It’s never as exciting as the first time, so when the North added their teams name to the U16 girls B.C. Cup, with a couple locals adding their skill to the team, the interruption of a line of lower mainland names was exciting.
“On the trophy it’s all Lower Mainland, Lower Mainland, Vancouver and now it’s got the North,” Katie Young, a forward on the North team, said.
Young and Sydney Jordan, both Gold Pan residents, made the trip south to Duncan with a team they had never been on the ice with early this month to make history for the tiny towns and resource cities of Northern B.C.
Team North won five straight games to take the U16 Cup, taking on some very difficult teams before earn the win.
With a single pringactice together, just before the tournament in Duncan, the team started it’s ladder to ascendancy with a 3-1 win over Kootenay.
The game was closer than the score alludes to, with the North still gelling.
Kootenay was within a point of the North in the final moments and pulled their goalie for a shot at a tie and a shoot out. The North took advantage of the empty net, putting in their third goal of the game to nail down the win.
“If that was our last game we probably would have won by more, but we were just starting to come together,” Jordan said.
Young agreed, saying the game helped the team to warm up.
The girls next faced the Vancouver Island team, a tougher team according to Jordan. But the girls, now with a game under their belts, were ready to step up their game.
“We knew each other more and were more comfortable. The first game we were nervous cause we knew there were scouts there,” Young said.
“But, by the second game we were used to it, so we felt more comfortable.”
With the extra confidence the girls fought down to the last minutes. Once again the North was up a single point in the dying minute, 3-2, with The Island pulling their goalie for the final push. The North, however, once more capitalized on the lack of goalie and secured the game with an empty netter to take the game 4-2.
The Island wasn’t done with the North yet, though. Team North was in first after their first two games and the Island was in second, so, for the final game of the round robin, the two teams faced off again.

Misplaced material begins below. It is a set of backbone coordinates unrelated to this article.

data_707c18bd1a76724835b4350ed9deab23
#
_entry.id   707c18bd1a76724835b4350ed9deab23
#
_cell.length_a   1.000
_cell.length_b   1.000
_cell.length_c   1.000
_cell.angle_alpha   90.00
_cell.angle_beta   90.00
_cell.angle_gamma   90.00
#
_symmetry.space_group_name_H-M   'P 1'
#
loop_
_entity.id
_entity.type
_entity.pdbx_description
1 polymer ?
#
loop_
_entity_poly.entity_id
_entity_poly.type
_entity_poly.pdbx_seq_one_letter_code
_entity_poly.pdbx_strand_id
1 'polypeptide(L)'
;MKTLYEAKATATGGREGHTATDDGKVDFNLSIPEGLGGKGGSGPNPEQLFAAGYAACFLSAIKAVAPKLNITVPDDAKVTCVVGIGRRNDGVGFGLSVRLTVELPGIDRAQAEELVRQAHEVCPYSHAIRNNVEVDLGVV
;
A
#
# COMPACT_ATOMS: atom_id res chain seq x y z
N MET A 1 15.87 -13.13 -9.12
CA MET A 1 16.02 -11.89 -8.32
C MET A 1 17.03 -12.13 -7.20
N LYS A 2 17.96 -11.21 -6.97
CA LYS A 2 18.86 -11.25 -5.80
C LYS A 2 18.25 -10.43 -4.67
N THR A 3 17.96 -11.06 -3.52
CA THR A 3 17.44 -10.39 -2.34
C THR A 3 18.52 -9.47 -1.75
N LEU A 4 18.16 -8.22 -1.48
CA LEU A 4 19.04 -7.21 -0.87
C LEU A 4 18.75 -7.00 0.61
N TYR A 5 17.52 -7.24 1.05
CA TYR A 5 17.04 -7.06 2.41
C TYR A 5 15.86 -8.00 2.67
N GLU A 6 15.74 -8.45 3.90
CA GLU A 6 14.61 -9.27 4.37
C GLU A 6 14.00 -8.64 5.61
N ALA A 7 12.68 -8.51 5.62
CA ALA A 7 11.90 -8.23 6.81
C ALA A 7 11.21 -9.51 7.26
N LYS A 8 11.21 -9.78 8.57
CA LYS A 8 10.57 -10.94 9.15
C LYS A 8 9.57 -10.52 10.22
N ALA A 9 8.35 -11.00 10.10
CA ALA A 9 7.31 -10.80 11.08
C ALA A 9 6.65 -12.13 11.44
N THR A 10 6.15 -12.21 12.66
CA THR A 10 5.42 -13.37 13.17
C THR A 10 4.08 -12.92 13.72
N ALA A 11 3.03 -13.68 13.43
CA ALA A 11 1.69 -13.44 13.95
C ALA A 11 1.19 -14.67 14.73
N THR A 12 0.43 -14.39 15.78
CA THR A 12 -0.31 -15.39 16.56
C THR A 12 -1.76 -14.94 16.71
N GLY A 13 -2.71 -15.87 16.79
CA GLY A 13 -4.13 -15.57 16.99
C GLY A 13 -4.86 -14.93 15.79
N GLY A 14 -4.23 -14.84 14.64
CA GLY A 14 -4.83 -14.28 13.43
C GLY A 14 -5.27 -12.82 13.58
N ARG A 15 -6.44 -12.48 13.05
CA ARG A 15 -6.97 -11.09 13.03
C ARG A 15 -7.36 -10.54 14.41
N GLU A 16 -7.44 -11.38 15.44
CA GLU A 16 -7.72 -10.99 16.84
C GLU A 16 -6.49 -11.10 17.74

“The Island team played well in that game, better than in our first game,” Jordan said.
This, however, was the North’s time to shine, as a win in the game would put the team at the furthest the North had ever made it in the tournament.
Once again the game was close, with the coaches battling it out, trying to match lines and outwit their opponents.
The North came through, beating the Island to make the step into the semi-finals.
“The coaches came in and told us we made it the furthest of any North team and we were pretty happy,” Young said.
The toughest was yet to come for the girls, with the two Lower Mainland teams up next.
In the semi-finals, the North came up against the blue Lower Mainland team.
“They were really good; they were hard,” Jordan said.
Both teams traded a goal which was all the points through regulation time, culminating in a shoot out.
The North’s goalie kept strong throughout the shoot out, while the North netted the single goal needed to take the game and move on to the big, final game.
Their final game opened up with a flurry of action in the first. The North scored twice in the first seven minutes, including a goal from Young, while the Lower Mainland put a single mark on the scoreboard, which lead to a tense second and third period.
“It was really scary, cause we knew if we scored we could put it away, but if they scored they could tie it,” Jordan said.
The North’s goalie and defence were able to keep the Lower Mainlanders at bay, winning the trophy for the first time, interrupting a long line of Lower Mainland names and causing a the team to shoot from the benches in joy for the winning dog pile.
Besides the thrill of victory, and an underdog win, the championship also boasted speakers and an Olympian to bolster the girl’s spirits and encourage them on to new heights, which seems to have worked for Jordan and Young.